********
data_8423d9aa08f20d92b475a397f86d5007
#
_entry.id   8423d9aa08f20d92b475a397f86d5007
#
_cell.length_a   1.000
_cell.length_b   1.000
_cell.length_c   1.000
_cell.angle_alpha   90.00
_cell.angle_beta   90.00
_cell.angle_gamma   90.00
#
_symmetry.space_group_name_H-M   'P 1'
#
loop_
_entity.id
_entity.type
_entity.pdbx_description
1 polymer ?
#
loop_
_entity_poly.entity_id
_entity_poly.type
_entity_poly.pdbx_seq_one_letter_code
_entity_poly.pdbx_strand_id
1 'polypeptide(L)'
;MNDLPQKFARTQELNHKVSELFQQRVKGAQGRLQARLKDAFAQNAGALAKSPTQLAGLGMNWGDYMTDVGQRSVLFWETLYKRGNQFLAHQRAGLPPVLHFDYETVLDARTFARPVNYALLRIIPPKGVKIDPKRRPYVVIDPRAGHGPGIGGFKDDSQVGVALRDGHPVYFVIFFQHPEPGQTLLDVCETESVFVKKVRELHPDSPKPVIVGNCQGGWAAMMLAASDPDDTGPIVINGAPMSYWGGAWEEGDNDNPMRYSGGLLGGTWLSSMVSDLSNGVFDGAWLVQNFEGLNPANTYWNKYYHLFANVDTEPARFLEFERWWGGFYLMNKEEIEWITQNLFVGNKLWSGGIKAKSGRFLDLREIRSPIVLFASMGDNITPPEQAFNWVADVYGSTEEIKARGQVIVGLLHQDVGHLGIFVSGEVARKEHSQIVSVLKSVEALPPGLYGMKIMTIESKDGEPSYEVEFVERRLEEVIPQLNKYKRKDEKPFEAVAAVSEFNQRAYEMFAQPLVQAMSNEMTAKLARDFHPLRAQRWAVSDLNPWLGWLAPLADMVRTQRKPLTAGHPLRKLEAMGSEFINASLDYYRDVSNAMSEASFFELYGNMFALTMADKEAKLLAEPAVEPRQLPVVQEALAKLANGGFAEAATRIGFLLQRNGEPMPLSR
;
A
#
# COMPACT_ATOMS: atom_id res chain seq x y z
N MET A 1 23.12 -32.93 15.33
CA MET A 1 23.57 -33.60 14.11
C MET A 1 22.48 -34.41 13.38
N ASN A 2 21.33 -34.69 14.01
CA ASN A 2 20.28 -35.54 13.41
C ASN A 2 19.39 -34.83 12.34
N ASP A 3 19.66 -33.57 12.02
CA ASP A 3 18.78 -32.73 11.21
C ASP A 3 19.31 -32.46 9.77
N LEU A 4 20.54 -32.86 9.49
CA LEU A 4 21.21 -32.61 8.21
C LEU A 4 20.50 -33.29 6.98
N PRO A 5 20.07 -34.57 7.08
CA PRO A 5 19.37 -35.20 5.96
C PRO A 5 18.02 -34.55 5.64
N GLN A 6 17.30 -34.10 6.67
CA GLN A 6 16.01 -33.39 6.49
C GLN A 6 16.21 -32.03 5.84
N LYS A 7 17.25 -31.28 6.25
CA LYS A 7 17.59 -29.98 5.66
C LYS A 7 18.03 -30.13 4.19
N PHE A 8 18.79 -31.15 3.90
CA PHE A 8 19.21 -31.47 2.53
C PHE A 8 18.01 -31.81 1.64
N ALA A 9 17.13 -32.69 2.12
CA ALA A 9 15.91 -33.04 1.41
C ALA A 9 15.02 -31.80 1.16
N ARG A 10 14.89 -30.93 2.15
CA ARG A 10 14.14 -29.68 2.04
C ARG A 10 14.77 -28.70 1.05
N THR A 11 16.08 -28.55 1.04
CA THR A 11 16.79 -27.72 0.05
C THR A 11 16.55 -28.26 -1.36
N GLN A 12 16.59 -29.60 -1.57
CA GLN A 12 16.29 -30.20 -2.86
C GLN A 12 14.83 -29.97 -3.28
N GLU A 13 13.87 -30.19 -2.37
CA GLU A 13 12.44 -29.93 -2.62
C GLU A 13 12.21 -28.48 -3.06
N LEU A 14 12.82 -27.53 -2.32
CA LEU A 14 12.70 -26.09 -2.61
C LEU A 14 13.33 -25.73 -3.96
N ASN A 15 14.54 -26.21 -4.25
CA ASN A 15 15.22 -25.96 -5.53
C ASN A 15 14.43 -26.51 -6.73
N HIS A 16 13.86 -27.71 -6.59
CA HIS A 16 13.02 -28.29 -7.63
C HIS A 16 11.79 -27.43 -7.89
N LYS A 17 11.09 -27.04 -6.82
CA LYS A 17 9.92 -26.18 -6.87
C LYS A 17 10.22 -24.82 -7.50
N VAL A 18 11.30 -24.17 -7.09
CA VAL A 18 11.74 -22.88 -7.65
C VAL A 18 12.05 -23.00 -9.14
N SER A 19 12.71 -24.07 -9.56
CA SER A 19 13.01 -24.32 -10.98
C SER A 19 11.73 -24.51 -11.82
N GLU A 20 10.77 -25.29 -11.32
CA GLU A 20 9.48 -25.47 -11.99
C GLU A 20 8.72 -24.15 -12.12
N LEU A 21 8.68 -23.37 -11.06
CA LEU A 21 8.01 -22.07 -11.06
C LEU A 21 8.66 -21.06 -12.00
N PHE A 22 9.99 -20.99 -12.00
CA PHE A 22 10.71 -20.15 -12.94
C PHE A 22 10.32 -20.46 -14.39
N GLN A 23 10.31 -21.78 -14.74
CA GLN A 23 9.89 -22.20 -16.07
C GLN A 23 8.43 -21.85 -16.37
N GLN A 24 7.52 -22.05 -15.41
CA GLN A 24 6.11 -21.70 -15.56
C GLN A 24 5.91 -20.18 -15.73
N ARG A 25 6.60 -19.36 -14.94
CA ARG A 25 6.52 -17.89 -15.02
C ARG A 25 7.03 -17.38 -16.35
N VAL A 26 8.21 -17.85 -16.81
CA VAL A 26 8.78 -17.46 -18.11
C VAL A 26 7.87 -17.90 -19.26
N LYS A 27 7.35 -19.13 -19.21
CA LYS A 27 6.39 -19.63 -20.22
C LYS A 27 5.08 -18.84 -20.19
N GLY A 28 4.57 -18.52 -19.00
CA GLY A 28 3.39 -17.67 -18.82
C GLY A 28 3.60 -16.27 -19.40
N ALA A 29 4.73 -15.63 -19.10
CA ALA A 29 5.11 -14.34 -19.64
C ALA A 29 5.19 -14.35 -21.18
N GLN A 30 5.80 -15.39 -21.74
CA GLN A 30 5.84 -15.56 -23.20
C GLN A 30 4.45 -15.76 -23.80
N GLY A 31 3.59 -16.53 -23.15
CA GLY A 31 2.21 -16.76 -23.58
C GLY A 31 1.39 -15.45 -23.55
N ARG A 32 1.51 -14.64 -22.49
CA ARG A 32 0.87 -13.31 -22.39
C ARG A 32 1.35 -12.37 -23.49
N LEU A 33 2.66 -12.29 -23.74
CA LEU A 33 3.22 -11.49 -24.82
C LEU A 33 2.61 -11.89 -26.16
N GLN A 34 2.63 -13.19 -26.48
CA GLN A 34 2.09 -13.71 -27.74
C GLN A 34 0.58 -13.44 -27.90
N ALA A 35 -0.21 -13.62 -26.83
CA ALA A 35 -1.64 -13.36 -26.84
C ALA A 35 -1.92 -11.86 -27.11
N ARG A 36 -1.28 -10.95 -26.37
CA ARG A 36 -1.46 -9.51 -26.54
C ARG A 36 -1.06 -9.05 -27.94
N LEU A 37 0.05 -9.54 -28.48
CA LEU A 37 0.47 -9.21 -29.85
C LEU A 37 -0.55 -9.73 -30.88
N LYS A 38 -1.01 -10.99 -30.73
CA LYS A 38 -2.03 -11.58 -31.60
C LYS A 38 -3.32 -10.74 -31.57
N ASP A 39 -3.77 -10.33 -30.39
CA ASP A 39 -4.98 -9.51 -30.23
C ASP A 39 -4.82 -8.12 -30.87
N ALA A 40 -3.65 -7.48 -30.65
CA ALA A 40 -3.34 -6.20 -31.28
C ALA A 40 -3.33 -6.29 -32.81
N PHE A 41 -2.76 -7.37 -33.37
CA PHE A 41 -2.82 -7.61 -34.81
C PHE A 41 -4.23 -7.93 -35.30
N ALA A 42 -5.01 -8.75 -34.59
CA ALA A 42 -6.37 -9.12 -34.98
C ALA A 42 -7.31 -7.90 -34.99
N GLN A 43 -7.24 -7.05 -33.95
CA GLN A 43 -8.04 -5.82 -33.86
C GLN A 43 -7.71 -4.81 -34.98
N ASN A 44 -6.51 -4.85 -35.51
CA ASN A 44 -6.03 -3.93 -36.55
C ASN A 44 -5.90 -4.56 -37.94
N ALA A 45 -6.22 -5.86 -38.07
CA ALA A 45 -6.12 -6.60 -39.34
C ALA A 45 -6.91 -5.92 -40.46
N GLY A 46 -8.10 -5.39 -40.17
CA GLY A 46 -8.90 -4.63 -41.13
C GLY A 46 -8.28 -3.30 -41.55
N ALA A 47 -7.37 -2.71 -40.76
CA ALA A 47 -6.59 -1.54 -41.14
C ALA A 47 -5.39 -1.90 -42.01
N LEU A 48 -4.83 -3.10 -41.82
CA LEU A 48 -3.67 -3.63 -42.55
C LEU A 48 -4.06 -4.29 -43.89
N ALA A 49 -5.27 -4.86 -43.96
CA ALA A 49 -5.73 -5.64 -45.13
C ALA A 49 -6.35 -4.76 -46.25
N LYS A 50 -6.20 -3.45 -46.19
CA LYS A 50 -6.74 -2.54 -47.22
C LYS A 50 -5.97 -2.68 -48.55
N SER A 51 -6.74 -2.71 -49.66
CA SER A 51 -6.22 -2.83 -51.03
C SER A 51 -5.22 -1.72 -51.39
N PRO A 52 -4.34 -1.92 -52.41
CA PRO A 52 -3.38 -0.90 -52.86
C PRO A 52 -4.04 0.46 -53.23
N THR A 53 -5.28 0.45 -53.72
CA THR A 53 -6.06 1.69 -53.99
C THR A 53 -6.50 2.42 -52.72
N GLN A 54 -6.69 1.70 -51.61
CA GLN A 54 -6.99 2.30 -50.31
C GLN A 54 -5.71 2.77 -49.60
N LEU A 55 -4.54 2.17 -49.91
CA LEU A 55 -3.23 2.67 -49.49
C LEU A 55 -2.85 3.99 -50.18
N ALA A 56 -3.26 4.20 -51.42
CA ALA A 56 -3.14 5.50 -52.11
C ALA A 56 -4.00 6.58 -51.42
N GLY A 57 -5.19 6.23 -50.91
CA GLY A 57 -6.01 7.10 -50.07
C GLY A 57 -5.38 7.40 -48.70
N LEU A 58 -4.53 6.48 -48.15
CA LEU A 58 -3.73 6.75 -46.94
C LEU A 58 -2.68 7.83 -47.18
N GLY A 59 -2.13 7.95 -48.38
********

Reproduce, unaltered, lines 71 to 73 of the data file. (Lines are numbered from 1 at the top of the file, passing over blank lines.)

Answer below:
CA LEU A 14 12.70 -26.09 -2.61
C LEU A 14 13.33 -25.73 -3.96
N ASN A 15 14.54 -26.21 -4.25